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Bethesda's official forums will be closed for good next week

Bethesda Softworks community forum
(Image credit: Bethesda Softworks)
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As an old guy on the internet, I have a real fondness for forums. Social media has largely usurped their utility, but it can't match the sense of community that comes from hanging out with a (relatively) small group of like-minded fans of particular games, movies, music, or whatever else is interesting enough to bring people together. Sadly, nostalgia does not equal relevance, and next week Bethesda Softworks will begin the process of shutting its forums for good.

"When the forums first started on Bethsoft.com, they were a great place for everyone to discuss amazing games, share stories, and come together with similar interests," Bethesda said. "The forums have seen many changes over the years, and we’ve enjoyed seeing our community grow and evolve alongside Bethesda and all of our games. Now, though, with the numerous ways people are communicating, we feel the time is right to move away from the forums and chat with you where you prefer to be."

On May 24, all Bethesda forums will be put into read-only mode, meaning that no more posting will be allowed. Forums will remain accessible, however, so users will have a chance to save anything they want to keep. On July 6, "smaller, less populated" forum categories will start to be archived, at which point they will no longer be accessible.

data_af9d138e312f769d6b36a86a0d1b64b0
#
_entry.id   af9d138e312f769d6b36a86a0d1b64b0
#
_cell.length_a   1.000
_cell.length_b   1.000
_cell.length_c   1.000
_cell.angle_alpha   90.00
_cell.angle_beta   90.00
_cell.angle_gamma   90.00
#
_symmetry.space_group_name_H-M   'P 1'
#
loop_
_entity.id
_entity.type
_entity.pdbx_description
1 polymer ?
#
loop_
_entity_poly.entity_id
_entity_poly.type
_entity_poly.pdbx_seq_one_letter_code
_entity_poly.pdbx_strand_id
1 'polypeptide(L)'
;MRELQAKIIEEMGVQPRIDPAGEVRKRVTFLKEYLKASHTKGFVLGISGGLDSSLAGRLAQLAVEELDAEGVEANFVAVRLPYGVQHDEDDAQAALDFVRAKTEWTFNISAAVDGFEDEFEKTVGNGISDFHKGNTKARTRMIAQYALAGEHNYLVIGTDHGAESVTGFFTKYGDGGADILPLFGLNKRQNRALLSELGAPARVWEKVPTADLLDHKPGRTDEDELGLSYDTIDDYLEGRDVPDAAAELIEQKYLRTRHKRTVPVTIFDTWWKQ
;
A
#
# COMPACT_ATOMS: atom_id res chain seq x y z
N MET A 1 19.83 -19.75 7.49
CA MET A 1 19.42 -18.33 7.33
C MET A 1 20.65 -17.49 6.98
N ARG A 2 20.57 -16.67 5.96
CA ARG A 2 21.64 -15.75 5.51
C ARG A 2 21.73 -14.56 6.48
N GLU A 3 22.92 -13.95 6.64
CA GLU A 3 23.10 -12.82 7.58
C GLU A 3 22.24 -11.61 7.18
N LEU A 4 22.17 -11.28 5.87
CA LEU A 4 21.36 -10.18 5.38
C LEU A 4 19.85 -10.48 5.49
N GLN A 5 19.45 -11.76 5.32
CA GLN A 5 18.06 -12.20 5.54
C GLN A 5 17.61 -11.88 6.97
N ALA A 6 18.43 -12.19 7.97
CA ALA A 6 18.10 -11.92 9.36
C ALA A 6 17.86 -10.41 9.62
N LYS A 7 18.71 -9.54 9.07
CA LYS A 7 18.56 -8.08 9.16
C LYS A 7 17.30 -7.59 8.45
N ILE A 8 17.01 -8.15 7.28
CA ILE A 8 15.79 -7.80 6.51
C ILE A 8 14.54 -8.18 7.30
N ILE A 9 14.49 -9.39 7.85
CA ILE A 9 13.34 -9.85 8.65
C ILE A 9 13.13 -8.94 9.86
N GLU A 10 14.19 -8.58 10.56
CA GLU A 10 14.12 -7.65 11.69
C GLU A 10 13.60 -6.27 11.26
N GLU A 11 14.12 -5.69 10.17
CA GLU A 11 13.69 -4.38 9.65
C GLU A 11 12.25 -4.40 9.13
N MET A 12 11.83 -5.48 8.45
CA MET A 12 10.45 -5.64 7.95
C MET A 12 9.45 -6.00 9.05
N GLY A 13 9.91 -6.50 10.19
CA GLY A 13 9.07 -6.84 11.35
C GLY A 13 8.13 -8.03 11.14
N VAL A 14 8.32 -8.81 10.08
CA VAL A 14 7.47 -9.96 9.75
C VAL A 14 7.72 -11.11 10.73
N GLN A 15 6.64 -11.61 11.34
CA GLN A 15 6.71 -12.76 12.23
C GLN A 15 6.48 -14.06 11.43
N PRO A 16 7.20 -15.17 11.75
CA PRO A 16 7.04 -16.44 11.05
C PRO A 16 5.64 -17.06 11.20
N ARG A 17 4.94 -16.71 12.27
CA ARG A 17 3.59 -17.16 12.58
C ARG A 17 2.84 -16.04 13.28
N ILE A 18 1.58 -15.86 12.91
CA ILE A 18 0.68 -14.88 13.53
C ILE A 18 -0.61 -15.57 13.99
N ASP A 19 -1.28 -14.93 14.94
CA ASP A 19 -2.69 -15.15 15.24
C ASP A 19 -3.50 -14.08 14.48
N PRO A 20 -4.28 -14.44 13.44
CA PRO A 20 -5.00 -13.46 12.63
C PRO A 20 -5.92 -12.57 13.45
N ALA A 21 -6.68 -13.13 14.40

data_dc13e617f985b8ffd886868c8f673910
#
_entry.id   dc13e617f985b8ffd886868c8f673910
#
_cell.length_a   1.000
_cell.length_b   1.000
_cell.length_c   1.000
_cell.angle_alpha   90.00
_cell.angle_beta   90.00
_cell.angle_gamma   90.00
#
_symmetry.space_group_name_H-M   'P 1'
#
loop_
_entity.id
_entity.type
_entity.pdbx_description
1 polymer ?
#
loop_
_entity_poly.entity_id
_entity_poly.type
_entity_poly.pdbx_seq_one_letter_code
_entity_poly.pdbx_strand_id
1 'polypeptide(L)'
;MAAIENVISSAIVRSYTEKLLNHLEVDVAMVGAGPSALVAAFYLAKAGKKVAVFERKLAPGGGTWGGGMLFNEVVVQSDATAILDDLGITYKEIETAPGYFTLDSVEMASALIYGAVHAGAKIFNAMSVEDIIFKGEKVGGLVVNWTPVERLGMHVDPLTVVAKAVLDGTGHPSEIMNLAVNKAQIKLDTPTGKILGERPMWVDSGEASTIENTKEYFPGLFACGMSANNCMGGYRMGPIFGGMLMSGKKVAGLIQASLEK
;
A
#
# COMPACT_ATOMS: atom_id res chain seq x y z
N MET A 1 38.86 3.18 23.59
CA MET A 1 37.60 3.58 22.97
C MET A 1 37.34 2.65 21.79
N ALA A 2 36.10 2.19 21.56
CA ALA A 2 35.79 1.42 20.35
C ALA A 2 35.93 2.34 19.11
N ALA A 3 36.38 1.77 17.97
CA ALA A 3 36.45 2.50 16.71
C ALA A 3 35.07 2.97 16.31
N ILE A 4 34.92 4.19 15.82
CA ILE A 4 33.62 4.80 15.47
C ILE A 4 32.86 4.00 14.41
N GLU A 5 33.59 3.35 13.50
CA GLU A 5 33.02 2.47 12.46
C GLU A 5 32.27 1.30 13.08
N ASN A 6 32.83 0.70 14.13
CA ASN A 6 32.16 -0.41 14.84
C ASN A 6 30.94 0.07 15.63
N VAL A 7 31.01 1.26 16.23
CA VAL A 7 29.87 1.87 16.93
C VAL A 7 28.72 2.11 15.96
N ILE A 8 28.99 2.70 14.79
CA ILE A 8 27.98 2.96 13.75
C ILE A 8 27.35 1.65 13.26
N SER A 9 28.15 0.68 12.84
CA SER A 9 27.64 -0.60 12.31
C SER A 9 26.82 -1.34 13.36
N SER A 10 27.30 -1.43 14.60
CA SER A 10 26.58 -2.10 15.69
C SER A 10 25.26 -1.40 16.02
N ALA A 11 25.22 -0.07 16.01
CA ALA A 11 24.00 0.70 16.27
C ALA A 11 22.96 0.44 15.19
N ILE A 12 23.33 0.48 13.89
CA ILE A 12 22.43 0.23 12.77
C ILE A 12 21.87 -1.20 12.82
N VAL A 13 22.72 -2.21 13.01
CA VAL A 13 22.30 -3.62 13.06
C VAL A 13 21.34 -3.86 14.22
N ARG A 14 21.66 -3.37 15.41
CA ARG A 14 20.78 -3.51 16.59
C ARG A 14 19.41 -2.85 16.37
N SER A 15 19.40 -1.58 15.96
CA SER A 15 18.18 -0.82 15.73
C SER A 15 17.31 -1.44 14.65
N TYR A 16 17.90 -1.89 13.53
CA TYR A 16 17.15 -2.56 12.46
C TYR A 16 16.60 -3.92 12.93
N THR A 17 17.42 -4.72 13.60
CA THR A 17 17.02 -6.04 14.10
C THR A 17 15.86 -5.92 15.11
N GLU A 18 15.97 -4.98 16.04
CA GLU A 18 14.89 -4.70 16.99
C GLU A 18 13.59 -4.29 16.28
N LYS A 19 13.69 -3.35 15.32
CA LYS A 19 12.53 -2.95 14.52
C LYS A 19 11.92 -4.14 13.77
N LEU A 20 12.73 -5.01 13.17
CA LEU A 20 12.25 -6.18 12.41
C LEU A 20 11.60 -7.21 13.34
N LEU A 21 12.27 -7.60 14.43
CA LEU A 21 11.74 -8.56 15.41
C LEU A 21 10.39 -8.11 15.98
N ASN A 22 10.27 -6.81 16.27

In place of the forums, Bethesda is making the move to Discord, and will have servers dedicated to each of its big game series:

Bethesda's community teams will also continue to have a presence on Reddit, and support requests can be made through Bethesda's help portal. Forums dedicated to the Elder Scrolls Online MMO will not be affected by the closure: They're operated separately and will continue to work as they always have.

Andy Chalk
Andy Chalk

Andy has been gaming on PCs from the very beginning, starting as a youngster with text adventures and primitive action games on a cassette-based TRS80. From there he graduated to the glory days of Sierra Online adventures and Microprose sims, ran a local BBS, learned how to build PCs, and developed a longstanding love of RPGs, immersive sims, and shooters. He began writing videogame news in 2007 for The Escapist and somehow managed to avoid getting fired until 2014, when he joined the storied ranks of PC Gamer. He covers all aspects of the industry, from new game announcements and patch notes to legal disputes, Twitch beefs, esports, and Henry Cavill. Lots of Henry Cavill.